"The debate we still ought to have is titled ‘The Future of Democracy’.
The current crisis offers a unique opportunity not only to
question our economic, regulatory and fiscal structures.
More importantly, we should question the process
that generates the choices in the first place
and determines their fulfillment.”
Bijan Khezri, Financial Times (April 22, 2009)
‘Generation Dubai’ was printed and released in early December 2008. Not only was the world staring into a full-blown financial and economic abyss following the demise of Lehman Brothers a few months earlier, but the credibility of Dubai’s sustainability was starting to be questioned too.
The book’s underlying thesis is that the world is driven by economics rather than laws. The public self-immolation of a young Tunisian street trader which was the birth of the 'Arab Spring’ protests against Middle Eastern totalitarian regimes starting in late 2010 is testimony to the fact that the world is motivated rather by economic aspirations than the fulfillment of political rights: Mohamed Bouazizi’s concerns were not free elections but free trade without arbitrary obstruction by public officials. And there are few places in the world other than Dubai that could serve as a better caricature to make the point. Mohamed Bouazizi is the quintessence of Generation Dubai.
For the purposes of the book, Dubai - with all its strengths and weaknesses - served as a mirror to highlight the deficiencies of the Western democratic and economic model. The analysis distilled policy prescriptions that could have made a difference to the unfolding of the financial crisis:(1) fundamentally overhaul the Western tax system with low and standardised tax brackets to neutralise the magnetic power of tax havens and re-allocate to productive use the massive resources increasingly spent on tax mitigation; (2) remove remaining trade and capital restrictions through a new global trade round to counter the potential threat of rising economic nationalism; (3) launch country-specific public infrastructure funds managed and largely capitalised by the private sector to modernise health, education and transport systems; and (4) expand principles-based financial regulations with globally integrated regulatory enforcement powers.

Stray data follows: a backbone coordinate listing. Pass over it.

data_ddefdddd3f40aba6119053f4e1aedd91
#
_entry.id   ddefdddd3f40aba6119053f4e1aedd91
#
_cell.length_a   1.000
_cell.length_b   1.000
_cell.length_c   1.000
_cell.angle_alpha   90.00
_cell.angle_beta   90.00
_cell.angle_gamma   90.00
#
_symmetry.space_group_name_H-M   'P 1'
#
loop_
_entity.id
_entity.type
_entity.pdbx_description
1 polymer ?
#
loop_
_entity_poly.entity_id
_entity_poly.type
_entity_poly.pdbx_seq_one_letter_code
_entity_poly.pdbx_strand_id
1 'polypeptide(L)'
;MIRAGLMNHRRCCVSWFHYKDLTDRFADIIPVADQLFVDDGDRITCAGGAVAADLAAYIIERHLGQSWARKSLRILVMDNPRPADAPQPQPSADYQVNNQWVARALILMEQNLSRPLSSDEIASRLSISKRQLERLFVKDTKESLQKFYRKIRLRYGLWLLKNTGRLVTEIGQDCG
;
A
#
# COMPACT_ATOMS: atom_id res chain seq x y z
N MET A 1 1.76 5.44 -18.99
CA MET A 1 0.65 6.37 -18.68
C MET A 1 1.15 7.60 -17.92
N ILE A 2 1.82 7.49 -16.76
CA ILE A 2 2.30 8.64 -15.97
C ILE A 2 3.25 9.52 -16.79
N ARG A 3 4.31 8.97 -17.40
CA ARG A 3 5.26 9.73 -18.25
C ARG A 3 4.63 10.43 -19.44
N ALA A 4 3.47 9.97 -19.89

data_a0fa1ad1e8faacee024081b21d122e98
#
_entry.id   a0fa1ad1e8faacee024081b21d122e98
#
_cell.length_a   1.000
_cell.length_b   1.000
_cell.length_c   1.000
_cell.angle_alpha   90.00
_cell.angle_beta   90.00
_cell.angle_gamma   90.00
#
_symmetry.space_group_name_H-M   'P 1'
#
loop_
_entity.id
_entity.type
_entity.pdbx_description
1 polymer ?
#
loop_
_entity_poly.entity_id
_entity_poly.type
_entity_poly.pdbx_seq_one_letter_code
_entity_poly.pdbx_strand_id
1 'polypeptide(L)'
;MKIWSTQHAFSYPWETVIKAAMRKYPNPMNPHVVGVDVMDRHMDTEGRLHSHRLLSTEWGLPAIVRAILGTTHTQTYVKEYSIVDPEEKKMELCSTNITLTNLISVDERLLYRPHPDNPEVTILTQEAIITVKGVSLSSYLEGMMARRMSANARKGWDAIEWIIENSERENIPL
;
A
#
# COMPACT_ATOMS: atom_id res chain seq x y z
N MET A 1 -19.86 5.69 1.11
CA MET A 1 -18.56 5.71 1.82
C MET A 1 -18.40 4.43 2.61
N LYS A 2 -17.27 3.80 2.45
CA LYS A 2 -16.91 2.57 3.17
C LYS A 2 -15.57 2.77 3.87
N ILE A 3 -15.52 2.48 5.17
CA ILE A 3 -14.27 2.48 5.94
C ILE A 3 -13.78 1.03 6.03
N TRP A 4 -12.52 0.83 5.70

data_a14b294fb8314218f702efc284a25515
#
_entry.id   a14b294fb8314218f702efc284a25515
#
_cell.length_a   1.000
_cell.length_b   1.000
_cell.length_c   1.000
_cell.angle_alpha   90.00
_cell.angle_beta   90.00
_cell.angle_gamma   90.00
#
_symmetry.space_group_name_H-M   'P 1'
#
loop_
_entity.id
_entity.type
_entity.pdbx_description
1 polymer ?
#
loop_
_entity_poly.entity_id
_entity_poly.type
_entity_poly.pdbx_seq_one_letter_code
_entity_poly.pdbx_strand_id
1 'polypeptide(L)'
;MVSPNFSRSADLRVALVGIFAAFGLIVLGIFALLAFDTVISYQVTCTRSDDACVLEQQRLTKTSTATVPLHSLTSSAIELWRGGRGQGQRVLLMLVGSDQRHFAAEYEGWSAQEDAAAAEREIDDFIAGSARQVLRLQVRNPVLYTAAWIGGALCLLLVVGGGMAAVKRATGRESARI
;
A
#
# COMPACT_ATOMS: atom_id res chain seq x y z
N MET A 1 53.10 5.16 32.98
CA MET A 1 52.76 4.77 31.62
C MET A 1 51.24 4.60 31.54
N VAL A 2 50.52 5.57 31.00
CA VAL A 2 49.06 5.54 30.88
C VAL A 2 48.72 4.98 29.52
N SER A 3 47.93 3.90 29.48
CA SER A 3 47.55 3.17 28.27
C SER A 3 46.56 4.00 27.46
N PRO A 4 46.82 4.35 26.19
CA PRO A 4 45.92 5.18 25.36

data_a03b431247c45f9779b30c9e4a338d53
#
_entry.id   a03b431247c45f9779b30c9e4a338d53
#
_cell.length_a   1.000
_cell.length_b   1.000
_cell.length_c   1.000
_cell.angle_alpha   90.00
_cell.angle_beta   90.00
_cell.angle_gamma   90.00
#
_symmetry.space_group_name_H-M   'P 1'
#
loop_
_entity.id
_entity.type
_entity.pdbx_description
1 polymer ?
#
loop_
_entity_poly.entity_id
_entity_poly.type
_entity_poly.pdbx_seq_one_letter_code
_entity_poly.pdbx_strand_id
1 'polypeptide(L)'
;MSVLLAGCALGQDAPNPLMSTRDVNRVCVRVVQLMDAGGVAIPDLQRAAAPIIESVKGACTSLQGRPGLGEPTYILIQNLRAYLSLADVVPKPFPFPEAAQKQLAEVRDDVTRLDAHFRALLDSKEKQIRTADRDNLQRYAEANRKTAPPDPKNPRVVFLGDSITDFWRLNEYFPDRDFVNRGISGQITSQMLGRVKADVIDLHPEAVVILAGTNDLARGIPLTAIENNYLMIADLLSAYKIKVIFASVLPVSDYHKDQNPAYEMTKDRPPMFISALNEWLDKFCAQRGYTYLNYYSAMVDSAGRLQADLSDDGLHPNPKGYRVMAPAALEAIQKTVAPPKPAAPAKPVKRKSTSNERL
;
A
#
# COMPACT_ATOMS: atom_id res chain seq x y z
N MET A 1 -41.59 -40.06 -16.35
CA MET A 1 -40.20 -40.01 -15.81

The Western democratic model urgently needs to reinvent itself to serve the interests of its citizens. The system does not generate sufficient revenues to fulfill its aspirations. The financial and economic crisis that started in the summer of 2007 as a credit crisis laid bare the thin ice on which Western democracies have been ‘progressing’ for too long. In an opinion piece published in March 2008 I wrote: ‘The prevailing view that an expansive monetary policy can ward off a consumer-driven recession is short-sighted. At best, interest rate cuts will merely postpone the radical reforms democracies’ prevalent fiscal, tax and governance models must undergo to sustainably revive economic growth.’
Following almost four years of central bank super-liquidity it is fair to conclude that a depression of the proportions of the 1930s has been averted but economic growth and job creation remain broadly absent. Financial markets have merely been politicised. We are now facing a solvency crisis, not a liquidity crisis. The obsessive fantasy of the Euro, for example, is likely to lay the ground for complete state failure in certain cases. Since the fall of the Berlin Wall in 1989 Europe’s relative weight in the world has been steadily declining. In fact, the Euro has blinded Europeans to their own decline. This is now changing.
I have dedicated ‘Generation Dubai’ to my wife Mila and our children Alexi and Stella. I am convinced that our children’s generation will eventually write a New Political Economy, less obsessed with politics and more focused on the satisfaction of people’s economic aspirations in view of fostering more equitable and sustainable creation of wealth.